Author Topic: Do you autolyse?  (Read 6413 times)

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Online Pete-zza

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Re: Do you autolyse?
« Reply #20 on: September 25, 2012, 10:26:04 AM »
Yeah, that seems to be the pronounciation that you see most often, but I have seen others, like this:



Yes, I have heard that one also. The word autolysis itself is of Greek origin.


Offline Chicago Bob

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Re: Do you autolyse?
« Reply #21 on: September 25, 2012, 11:59:22 AM »

If you are thinking of cream of tartar as a substitute or alternative to an autolyse, I have never seen it touted as such. The only commercial producer of deep-dish pizzas that I aware of that uses cream of tartar is Gino's East, and they refer to the cream of tartar as a dough conditioner. If you would like to explore the cream of tartar issue further, you might want to start a new thread.

No, wasn't thinking in terms of autolyse. Did a BTB Deep Dish last night following an '09 post of JConk using a BTB recipe that included cream of tarter and I was just curious why it was being used. I did see that he later dropped it from his formula. I'll search cream of tarter today and learn about it.   Thanks.
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Offline Chaze215

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Re: Do you autolyse?
« Reply #22 on: September 25, 2012, 07:22:21 PM »
Wow, thanks for all the feedback, threads, quotes and links etc...regarding my original question. I wasnt expecting so many replies. It looks like I have a lot of reading to do and some experimenting as well. I didnt even know what autolyse was/is until reading it in another thread and then going to the glossary to check it out. With this procedure, is there a certain % of flour and water to use or does one use all the flour and water, mix and let sit for X amount of hours before adding the yeast, salt, oil and sugar (if its being used) and then continue with fermentation?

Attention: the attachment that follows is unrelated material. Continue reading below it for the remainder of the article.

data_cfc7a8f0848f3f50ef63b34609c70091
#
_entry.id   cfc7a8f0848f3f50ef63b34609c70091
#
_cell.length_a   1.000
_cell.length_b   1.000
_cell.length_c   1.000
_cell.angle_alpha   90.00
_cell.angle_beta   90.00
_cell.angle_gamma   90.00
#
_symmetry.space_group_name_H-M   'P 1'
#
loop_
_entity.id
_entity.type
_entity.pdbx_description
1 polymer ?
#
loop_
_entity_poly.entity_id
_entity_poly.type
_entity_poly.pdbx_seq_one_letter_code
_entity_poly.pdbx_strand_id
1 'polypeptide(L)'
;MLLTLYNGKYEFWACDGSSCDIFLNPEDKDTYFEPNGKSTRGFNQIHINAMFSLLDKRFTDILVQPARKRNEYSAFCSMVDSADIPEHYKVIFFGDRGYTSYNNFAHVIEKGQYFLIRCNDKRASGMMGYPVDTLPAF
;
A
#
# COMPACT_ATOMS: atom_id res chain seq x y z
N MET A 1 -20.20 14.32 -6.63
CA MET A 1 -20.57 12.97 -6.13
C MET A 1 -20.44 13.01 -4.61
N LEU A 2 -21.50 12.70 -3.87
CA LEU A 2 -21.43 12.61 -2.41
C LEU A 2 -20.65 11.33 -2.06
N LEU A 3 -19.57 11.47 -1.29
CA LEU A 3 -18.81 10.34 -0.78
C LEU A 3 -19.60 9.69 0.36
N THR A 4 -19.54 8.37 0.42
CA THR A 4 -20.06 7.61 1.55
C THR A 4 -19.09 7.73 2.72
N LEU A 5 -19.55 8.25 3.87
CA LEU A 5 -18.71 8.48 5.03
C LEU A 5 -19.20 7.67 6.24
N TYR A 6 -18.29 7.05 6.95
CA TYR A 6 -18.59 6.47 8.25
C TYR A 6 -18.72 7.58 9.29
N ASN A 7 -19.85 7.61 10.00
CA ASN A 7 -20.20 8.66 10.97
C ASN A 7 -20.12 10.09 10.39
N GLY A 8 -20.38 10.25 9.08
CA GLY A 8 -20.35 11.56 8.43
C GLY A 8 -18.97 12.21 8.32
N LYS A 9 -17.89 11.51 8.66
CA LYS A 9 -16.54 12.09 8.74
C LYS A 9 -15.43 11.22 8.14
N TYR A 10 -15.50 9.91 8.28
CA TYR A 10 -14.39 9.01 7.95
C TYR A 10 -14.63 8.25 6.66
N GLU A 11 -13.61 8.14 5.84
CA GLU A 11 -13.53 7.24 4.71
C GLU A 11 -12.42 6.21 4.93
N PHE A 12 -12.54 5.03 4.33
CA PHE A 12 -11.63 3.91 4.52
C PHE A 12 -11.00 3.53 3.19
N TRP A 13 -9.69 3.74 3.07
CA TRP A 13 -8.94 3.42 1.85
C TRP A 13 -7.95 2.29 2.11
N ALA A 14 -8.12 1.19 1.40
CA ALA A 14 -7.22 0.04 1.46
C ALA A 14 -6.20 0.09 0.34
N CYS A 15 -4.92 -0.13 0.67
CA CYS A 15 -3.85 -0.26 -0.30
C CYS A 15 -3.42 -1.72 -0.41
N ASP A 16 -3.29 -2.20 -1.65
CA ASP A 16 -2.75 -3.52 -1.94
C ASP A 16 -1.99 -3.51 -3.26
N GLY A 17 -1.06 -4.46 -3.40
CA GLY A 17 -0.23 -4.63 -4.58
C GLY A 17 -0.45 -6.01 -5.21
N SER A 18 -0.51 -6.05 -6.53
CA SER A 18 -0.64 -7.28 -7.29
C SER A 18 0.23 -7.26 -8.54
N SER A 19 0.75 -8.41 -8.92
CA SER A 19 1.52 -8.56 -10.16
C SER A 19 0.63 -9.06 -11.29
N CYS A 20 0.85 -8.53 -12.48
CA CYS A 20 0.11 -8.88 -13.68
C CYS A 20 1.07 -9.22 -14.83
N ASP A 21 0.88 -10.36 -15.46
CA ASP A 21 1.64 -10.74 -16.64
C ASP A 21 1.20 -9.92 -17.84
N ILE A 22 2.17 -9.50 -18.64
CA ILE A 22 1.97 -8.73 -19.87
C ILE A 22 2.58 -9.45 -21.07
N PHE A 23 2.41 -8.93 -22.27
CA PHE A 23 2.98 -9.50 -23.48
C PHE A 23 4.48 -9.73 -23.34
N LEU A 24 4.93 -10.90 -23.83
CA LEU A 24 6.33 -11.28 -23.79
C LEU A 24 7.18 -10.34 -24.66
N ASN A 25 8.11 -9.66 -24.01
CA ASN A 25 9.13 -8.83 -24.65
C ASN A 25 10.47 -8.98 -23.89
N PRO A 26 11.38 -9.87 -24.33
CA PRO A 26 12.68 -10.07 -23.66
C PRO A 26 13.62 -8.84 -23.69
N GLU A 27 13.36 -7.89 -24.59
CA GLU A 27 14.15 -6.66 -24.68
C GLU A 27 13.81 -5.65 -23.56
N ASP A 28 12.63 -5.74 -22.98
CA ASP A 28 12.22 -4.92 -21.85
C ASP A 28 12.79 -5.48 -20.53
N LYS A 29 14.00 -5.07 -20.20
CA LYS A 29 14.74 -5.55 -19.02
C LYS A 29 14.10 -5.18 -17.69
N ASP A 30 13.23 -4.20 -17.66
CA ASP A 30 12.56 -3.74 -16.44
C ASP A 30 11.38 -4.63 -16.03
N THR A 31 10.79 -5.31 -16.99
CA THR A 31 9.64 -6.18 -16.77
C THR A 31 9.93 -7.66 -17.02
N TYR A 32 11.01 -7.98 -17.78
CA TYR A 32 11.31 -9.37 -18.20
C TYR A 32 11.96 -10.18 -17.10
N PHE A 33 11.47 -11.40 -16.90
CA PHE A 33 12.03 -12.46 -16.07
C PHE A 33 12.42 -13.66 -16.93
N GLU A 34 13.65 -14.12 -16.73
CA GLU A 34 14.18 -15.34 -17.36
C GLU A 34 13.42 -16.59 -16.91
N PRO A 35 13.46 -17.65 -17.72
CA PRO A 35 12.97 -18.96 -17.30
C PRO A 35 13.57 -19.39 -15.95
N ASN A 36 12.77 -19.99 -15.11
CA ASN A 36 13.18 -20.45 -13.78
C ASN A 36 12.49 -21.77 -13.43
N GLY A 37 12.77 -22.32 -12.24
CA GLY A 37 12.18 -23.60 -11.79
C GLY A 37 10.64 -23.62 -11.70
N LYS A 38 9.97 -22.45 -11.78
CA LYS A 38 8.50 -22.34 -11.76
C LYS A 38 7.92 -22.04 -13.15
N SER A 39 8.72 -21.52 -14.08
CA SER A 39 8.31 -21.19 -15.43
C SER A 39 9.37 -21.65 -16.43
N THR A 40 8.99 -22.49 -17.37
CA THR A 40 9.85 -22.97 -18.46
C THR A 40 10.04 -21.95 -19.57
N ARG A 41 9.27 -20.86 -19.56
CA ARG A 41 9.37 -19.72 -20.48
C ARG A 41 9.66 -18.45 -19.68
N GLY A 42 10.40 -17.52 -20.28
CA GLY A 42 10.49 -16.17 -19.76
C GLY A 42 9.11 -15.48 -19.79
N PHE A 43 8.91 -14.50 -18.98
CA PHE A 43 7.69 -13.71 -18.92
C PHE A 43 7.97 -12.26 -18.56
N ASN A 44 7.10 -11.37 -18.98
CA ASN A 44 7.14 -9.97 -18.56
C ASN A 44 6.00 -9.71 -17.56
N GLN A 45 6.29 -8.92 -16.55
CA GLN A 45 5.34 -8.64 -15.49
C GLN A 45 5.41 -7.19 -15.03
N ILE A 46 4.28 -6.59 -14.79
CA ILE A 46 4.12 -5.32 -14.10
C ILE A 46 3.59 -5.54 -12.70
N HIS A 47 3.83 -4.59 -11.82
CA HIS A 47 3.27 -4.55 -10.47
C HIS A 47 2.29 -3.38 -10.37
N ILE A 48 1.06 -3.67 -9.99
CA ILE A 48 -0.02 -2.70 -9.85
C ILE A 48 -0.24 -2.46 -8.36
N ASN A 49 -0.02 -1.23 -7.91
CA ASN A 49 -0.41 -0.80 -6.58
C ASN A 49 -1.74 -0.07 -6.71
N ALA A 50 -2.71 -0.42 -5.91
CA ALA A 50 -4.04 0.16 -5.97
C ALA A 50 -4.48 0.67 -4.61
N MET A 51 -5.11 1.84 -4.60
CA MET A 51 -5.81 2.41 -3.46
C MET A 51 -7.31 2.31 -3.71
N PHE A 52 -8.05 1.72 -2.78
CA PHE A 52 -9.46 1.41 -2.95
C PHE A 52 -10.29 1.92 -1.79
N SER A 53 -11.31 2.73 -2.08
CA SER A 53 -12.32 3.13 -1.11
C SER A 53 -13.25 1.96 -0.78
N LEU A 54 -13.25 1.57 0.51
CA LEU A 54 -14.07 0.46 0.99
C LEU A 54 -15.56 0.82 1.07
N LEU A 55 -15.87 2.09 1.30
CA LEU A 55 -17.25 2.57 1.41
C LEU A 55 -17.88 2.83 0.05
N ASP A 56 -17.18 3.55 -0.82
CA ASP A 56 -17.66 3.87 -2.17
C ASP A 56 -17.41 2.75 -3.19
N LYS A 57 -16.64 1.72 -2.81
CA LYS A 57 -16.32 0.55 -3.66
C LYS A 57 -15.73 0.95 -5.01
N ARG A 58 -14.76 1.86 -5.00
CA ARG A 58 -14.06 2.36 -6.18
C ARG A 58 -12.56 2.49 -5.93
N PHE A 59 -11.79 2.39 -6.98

Thanks again!

Offline JConk007

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Re: Do you autolyse?
« Reply #23 on: September 25, 2012, 08:56:10 PM »
As far as the difference. My technical explanation would be... appears to be a lighter more fluffy open texture and the dough appears a little more moist? sorry best I can do. I wish my tongue could write !  I don't think there would be any negative impact on the dough if this is not done ?? but  I don't plan to find out ? maybe some day or next big party day. I will do 2  side by side batches but I have to make around 40 doughballs so I just hate to play with that much product  but my guess is its negligible. I talked to Larry ZaMan who added this process and said he noticed a difference maybe he can give his version of different?
CB heres the DD ! Man you made me HUNGRY ! as far as cream of tartar no Idea? just followed the recipe :) ( and loved it !) think it was explained somewhere at some point in those 35 pages ?  so monkey see monkey do
Hmnn Mobile Deep dish ??  ??? 
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Offline ogdred

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Re: Do you autolyse?
« Reply #24 on: September 26, 2012, 09:28:52 PM »
I have been gradually increasing the autolyse period, and I have lately been let it do its thing for a full hour before the knead. As I am hand kneading, I find it easy to work with higher hydration doughs, as the initial flour is very well highdrated, and everything stays dry as you knead the additional flour in.

I would say the difference is noticeable for same day doughs, where I ferment for at minimum 4 or 5 hours. I am not sure how much of a difference it makes for longer cold fermented doughs. It seems to work for me, and I like the feel of the kneading better this way.

I have stopped adding oil to my crusts, as I haven't found it as easy to knead in with the dry ingredients. My understanding is that it shouldn't be added before the autolyse, so it is easier just to leave it out...